Thursday 7 January 2016

Panel No.27: The House of Illustration

Panel 27: The House of Illustration

During the school Christmas holidays I finally managed to get along to The House of Illustration.

There! I just blurted it out! There was no easy way of breaking the news to the Cartoon Museum that I've been seeing other exhibitions behind its back.

(It's not you, Cartoon Museum. It's me. I'm a shameless gadabout for illustrated matter.)

The House of Illustration opened in July 2014 in the regenerated canal-side area behind King's Cross Station. It was founded by Sir Quentin Blake and 2016 will see a permanent Blake gallery added to the collection, opening in April. The theme of the first show will be Quentin Blake's approach to magic and surrealism.

Sir Quentin was born in Kent in 1932 and his first published work appeared in Punch when he was just 16. He studied art in London at both Chelsea and Camberwell and has illustrated more than 300 books.

He is internationally famed as the illustrator of Roald Dahl's books for children.

Such is the connection between Dahl and the illustrator who brought his characters so vividly to pictorial life that the mere mention of Charlie and the Chocolate Factory floods my mind's eye with Blake's work: those deliciously anarchic, scratchy lines, like a murder of crows splatting into a bucket of broken umbrellas. I cannot remember a time when I was not familiar with his work and I'm delighted to say that he's a big part of my eight-year-old daughter's reading experience too. 

At the opening of The House of Illustration, Blake told The Independent, "Illustration is all around us everywhere, but what I hope is that here you will stop and think about it."

The current exhibition certainly makes us do that – E.H Shepard: An Illustrator's War.

You are already familiar with the work of EH Shepard: he illustrated Winnie The Pooh and (my favourite) The Wind In the Willows

Toad screams for attention, of course, but just look at Ratty! One of the most stylish Englishmen of them all, worthy of a GQ cover all his own.

The long summer days of simply messing about in boats are in high contrast to Shepard's first-hand experience of World War One.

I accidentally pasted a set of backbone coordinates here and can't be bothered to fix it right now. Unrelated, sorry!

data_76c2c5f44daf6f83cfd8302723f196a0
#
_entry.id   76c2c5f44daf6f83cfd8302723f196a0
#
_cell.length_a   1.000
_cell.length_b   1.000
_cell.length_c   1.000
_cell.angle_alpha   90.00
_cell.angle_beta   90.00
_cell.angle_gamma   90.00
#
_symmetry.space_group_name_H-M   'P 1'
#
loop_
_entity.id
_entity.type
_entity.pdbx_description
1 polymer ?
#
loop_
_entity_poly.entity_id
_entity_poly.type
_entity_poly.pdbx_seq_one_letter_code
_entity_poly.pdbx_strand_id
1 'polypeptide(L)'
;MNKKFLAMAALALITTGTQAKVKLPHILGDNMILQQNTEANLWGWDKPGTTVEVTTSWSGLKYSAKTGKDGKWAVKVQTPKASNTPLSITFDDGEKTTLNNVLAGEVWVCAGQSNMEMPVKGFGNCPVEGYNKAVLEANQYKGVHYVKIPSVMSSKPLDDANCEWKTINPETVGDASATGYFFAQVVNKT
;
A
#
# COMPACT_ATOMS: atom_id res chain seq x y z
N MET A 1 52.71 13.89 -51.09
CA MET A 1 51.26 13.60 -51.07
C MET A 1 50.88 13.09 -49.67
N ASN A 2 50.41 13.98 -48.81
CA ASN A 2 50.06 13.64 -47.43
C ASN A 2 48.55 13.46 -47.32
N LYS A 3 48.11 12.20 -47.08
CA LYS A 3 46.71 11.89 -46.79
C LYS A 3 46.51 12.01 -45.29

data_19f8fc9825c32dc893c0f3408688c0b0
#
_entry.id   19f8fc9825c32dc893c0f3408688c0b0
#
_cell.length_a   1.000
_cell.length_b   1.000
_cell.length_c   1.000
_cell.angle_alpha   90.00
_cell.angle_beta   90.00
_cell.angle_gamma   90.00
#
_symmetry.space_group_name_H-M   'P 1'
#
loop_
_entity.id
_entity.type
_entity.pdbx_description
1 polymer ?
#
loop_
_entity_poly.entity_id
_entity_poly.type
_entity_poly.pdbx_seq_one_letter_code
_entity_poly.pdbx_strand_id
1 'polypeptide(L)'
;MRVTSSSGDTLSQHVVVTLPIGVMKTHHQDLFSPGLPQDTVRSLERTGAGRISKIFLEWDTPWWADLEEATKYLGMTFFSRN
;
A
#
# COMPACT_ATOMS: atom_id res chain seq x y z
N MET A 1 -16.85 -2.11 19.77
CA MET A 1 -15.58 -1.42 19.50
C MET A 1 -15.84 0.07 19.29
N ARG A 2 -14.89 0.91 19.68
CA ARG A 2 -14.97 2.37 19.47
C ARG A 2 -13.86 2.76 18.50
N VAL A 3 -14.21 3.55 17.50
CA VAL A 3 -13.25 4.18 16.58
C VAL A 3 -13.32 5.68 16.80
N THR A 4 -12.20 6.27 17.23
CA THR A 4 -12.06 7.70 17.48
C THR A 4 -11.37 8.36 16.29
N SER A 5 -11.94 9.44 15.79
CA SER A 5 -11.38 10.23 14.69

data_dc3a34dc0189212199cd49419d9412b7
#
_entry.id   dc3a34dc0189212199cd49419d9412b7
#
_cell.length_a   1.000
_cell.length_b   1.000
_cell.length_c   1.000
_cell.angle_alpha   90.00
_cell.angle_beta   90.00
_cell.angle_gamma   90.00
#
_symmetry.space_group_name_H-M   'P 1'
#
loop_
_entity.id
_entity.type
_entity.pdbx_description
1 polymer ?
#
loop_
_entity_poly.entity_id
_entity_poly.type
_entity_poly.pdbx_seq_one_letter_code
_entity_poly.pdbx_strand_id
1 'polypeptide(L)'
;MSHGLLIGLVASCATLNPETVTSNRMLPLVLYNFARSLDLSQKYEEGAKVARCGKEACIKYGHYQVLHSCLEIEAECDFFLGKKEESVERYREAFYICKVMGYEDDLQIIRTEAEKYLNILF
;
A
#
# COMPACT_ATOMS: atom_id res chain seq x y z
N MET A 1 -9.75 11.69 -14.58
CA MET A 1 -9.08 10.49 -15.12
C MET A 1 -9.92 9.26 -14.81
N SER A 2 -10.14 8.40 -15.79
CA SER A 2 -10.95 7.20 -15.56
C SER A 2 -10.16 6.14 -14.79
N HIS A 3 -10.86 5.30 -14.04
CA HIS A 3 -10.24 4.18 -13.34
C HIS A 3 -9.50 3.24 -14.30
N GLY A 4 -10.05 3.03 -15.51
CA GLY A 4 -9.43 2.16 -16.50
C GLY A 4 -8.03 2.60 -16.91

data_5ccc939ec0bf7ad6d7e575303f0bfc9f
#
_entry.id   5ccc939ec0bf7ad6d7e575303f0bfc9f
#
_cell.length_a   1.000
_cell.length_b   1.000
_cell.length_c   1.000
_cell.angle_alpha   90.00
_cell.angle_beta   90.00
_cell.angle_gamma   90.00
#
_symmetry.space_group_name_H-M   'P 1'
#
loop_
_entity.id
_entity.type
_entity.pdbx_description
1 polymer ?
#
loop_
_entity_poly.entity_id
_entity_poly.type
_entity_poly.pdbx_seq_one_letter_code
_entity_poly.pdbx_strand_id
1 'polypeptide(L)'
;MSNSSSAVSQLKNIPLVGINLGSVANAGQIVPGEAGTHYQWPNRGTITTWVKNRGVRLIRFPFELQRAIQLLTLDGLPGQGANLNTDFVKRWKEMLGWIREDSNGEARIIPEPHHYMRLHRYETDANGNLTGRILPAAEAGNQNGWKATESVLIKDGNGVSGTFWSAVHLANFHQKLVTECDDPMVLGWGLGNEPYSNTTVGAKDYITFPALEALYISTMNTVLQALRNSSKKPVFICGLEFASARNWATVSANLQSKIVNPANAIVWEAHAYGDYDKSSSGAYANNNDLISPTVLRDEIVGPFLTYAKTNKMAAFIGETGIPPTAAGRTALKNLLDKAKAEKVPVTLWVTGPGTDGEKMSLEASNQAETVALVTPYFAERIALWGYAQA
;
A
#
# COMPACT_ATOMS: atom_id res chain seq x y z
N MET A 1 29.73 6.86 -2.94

Over 100 drawings are on display depicting scenes on the Western Front, cartoons and, most touchingly, letters home to his wife featuring tender illustrations.

Here's illustrator & cartoonist Chris Riddell (the current Children's Laureate, a post once held by Sir Quentin Blake) with a few words on the exhibition…

(If the widget is unresponsive click HERE:

Running in tandem with the Shephard exhibition is Lauren Child's Dolls' House in the South Gallery.

Child is the creator of Charlie and Lola, the tales of young Charlie, the coolest most fantastic-est big brother in the world ever ever ever and his little sister Lola who, by Charlie's reckoning, is "Small and VERY funny." It's no lie.

In an earlier post in this series I stated that you DON'T need to use a child as a beard to love cartoons and the work of Lauren Child is a great case in point, vivid and life-affirming stuff for all ages.

Child's dolls' house is a 30-year work-in-progress and, as pointed out on The House of Illustration website, the miniature construction techniques she learned as a child continue to inform her illustration practice today.

Here she is introducing her dolls' house on the BBC Radio4 programme Today…

Given that my context in this series is cartoons in London, I completely must point you in the direction of Lauren Child's Charlie and Lola: We Must Completely Go To London.

You only really need two guide books to London. This is one of them, the other is M Sasek's This Is London (click here for an earlier post on that great book).

Buy Charlie and Lola: We Must Completely Go To London here:

There are only got a few weeks left to check out these two exhibitions, E.H Shephard: An Illustrator's War closes on the 24th January while Lauren Child's Dolls' House runs to the 6th February.

From the 5th February, the main gallery will host Comix Creatrix: 100 Women Making Comics. here's the blurb…

Explore the world of comics through original artwork by 100 women comic creators working across genres and generations - from the 1800s to the present day; from observational comedy to surreal fantasy, challenging biography to subversive dissent.

Featuring artists from Marie Duval and Tove Jansson to Posy Simmonds, Audrey Niffenegger and Nina Bunjevac, Comix Creatrix: 100 Women Making Comics is the UK's largest ever exhibition of leading female comic artists.

You can book at the House of Illustration website here:

The House of Illustration…

2 Granary Square,

Kings Cross, 

London N1C 4BH

I've collected the entire series of A Cartoon & Comic Book Tour of London so far together on its own dedicated blog at

Today, the 7th January 2016, I've re-posted a piece on the timing and the process of the series on the first anniversary of Charlie Hebdo. You can catch up with it at

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